Welcome to my official press area. I designed this page to be an easy reference for media professionals and conference coordinators, so it contains all the latest information about me and my works. Please click on the links to download or print the documents.
For a Google doc of my bio, contact and Q&A, click here.
Long Author Bio
George Elmer is an author of dark gothic fantasy, writing for morally ambiguous people wanting worlds with magic and bloodshed. Children’s fairy-tale happy endings didn’t quench her insatiable desire for horror, so she writes stories without happily ever afters. She combines her various morbid interests to create intricate and plausible worlds. When she’s not planning to slaughter another character, you can find her researching history, mythology, or scientific trivia. George’s ambition is to buy a château with the profits of her books and run writer’s retreats out of the grounds to help other writers to write their next best novels. You can visit her at www.GeorgeElmer.co.uk.
Short Author Bio
George Elmer is an author of dark urban and Arthurian fantasy, writing for morally ambiguous people searching for worlds with a little magic and bloodshed. You can visit her at www.GeorgeElmer.co.uk.
Full name: George Elmer
E-mail address: firstname.lastname@example.org
Online platforms: www.georgeelmer.co.uk (web); @george.elmer.author (Instagram); @georgethecreative (Facebook)
What do you think are the characteristics of your writing style? Would others agree?
Cynical, sarcastic, morbid. I know people would call my writing cynical. I also have a habit of doing nasty things to innocent characters (Precious Vile Things), I don’t do fluffy romantic comedies unless I can criticise them. It links back to my cynical nature.
At what point in writing do you come up with a title?
Most of the time it happens before I write the first draft. I’ll come across a phrase or quote I like and think, “That’s it, that’s the title.”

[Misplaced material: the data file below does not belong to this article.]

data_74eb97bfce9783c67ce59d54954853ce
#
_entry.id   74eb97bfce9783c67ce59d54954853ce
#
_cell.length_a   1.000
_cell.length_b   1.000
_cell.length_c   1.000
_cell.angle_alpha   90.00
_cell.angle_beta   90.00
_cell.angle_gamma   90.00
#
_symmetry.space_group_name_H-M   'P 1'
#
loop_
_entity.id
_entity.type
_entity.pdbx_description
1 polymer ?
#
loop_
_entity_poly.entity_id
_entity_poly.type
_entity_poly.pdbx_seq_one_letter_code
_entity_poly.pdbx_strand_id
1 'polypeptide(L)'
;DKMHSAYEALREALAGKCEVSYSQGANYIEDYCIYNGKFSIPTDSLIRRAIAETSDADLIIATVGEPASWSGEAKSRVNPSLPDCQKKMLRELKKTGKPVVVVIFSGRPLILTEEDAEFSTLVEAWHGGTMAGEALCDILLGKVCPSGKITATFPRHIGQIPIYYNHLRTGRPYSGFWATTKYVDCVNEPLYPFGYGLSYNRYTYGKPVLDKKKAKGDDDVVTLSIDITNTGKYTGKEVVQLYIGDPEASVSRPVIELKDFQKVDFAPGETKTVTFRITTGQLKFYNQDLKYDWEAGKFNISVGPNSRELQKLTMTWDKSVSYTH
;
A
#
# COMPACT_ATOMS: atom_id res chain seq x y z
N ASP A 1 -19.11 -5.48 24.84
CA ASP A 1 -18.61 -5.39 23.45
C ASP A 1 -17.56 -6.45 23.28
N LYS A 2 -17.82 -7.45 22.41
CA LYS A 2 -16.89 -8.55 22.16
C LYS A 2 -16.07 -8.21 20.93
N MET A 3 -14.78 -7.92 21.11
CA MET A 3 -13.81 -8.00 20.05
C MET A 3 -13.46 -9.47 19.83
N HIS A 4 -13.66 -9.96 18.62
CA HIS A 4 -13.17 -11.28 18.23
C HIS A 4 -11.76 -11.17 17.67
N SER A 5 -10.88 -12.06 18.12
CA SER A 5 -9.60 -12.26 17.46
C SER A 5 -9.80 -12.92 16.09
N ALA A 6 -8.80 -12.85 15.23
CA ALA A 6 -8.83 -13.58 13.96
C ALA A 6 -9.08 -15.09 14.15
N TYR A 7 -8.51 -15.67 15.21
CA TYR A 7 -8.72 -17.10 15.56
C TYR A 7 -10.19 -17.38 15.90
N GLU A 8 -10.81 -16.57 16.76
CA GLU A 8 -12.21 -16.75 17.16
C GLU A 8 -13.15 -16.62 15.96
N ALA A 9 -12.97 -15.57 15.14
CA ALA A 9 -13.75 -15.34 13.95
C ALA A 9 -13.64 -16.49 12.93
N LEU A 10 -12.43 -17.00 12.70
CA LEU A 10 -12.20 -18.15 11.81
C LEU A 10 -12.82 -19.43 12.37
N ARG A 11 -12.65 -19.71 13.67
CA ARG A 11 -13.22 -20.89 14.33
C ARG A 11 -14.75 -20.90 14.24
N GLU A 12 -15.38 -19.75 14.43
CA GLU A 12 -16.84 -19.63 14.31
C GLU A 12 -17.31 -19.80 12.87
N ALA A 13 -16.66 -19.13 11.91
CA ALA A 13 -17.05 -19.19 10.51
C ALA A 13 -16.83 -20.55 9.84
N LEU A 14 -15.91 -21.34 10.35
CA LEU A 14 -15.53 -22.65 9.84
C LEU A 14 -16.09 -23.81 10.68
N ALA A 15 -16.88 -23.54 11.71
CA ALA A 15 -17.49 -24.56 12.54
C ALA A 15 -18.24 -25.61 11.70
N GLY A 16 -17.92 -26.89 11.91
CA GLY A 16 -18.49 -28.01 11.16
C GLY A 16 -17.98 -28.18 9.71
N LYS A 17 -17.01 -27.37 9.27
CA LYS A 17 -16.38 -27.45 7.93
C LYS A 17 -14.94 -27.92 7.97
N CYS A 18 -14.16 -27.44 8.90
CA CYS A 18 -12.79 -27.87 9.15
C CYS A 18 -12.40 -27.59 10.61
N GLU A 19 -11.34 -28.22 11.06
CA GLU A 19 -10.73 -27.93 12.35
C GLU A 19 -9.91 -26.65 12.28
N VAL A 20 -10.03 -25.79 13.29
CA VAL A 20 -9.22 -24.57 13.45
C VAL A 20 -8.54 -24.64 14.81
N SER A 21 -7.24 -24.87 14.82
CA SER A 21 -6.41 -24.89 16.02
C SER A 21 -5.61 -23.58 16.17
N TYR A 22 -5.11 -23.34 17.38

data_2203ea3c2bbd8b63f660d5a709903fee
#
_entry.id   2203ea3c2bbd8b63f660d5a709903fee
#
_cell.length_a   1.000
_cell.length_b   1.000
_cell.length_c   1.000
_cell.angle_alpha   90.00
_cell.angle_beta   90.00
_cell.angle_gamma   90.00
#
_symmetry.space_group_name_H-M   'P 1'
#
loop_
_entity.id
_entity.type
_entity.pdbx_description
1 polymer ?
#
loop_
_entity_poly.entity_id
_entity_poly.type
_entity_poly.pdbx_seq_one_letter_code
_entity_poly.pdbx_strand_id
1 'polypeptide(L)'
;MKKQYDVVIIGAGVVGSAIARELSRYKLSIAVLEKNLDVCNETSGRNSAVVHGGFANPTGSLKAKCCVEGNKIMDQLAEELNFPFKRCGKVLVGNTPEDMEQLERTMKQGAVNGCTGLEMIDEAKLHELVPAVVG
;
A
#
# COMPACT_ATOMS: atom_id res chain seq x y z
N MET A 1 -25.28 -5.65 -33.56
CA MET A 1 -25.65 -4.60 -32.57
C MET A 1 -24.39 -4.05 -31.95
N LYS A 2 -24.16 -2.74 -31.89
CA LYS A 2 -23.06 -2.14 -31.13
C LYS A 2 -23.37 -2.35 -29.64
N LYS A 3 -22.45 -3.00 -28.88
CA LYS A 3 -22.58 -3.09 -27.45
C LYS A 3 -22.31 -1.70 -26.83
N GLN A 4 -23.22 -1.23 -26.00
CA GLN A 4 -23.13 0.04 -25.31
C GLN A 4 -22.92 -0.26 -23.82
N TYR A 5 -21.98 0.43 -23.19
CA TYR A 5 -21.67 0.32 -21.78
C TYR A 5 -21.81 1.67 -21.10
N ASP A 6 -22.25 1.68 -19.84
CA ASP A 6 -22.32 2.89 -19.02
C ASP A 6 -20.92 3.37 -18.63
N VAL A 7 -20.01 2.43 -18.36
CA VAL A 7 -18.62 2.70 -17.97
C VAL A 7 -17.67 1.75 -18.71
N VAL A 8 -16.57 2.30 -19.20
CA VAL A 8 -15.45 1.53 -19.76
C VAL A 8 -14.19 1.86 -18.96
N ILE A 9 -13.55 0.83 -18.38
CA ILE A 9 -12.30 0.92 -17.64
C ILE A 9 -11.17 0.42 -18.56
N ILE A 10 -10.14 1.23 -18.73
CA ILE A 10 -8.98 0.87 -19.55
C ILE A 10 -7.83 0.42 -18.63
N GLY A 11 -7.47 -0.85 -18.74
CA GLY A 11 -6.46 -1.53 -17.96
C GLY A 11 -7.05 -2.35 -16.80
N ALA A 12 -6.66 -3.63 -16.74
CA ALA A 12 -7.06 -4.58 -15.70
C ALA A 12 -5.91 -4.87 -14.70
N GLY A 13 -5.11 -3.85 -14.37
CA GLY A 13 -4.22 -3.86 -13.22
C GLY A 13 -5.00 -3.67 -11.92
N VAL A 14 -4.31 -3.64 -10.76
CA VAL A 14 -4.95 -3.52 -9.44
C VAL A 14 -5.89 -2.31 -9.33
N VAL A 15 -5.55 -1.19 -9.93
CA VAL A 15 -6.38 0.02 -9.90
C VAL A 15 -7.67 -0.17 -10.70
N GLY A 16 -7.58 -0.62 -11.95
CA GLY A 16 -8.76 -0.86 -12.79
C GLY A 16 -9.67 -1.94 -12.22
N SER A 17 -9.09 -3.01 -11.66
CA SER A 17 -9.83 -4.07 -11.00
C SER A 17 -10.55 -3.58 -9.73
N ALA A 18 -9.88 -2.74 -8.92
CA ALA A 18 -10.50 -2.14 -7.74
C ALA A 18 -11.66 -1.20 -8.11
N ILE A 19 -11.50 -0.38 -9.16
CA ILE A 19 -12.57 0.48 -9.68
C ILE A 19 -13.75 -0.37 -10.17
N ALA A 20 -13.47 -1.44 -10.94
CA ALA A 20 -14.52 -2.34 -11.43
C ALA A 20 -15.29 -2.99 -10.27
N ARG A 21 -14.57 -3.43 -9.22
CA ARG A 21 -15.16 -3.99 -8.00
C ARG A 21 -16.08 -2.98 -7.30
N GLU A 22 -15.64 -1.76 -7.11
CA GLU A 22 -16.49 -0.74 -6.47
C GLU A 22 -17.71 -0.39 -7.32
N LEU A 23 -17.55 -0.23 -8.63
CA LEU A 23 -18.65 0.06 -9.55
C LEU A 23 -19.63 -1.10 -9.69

That Way Madness Lies, These Kind of Knaves, Out of the Grave, and Precious Vile Things are all quotes from various Shakespeare plays.
What do you envy in other writers?
Their ability to manage everything and produce a fantastic story. I read stories with complex characters in detailed, made-up worlds, who develop throughout the novel. I aspire to create stories like that, but I can barely manage to create a character arc for one character.
Where do you get your ideas?
My ideas for stories are everywhere and anywhere. I usually have so many ideas I end up merging them into one massive story idea, and this ends up all the better. I passed a woman with dreadlocks once, years ago now, and she was the primary inspiration for Amaryllis in Crimson Prince. I fell in love with the Medieval period and Arthurian legends separately, and the idea of a slightly more historically accurate trilogy stuck with me for years as it grew into the monster it is today.
How would you describe your writing process?
Manic. I spend a bit of time mulling over an idea, and only if I can stick with the story long enough to draft it does it become a book. The outlining process is mad and I ask myself a lot of questions about it. The actual writing takes place in the morning, I aim to write three scenes a day every day and try to make that word count over 1,000 if I can. I’ve used NaNoWriMo to help me either finish or get a good half of my books written.
Tell us the meta about your writing that you really want to ramble to people about. (Symbolism you’ve included, character or relationship development that you love, hidden references, call-backs or clues for future scenes.)
I hide a lot of references in my stories, so much so I can barely remember half of them, and they were obscure at the time of writing. I also reference and/or mention mythology quite a bit, tie it into the mythos of my own worlds and get as close to the myths as I can.
I’m also a research buff, quite a few of my stories are as accurate as possible, even if I never get around to writing them. I go down quite a few rabbit holes to find the things I need for my story, such as the age limits for Medieval Knights, who wore what when in the year 1507, and how to create a course syllabus from scratch.
Many people ask many questions about my sanity.
For a longer list of FAQs, please visit my dedicated page, found here.
Right-click on the image to open in a new tab and save it to your computer. Please note the photographer’s credit is Michelle Elmer.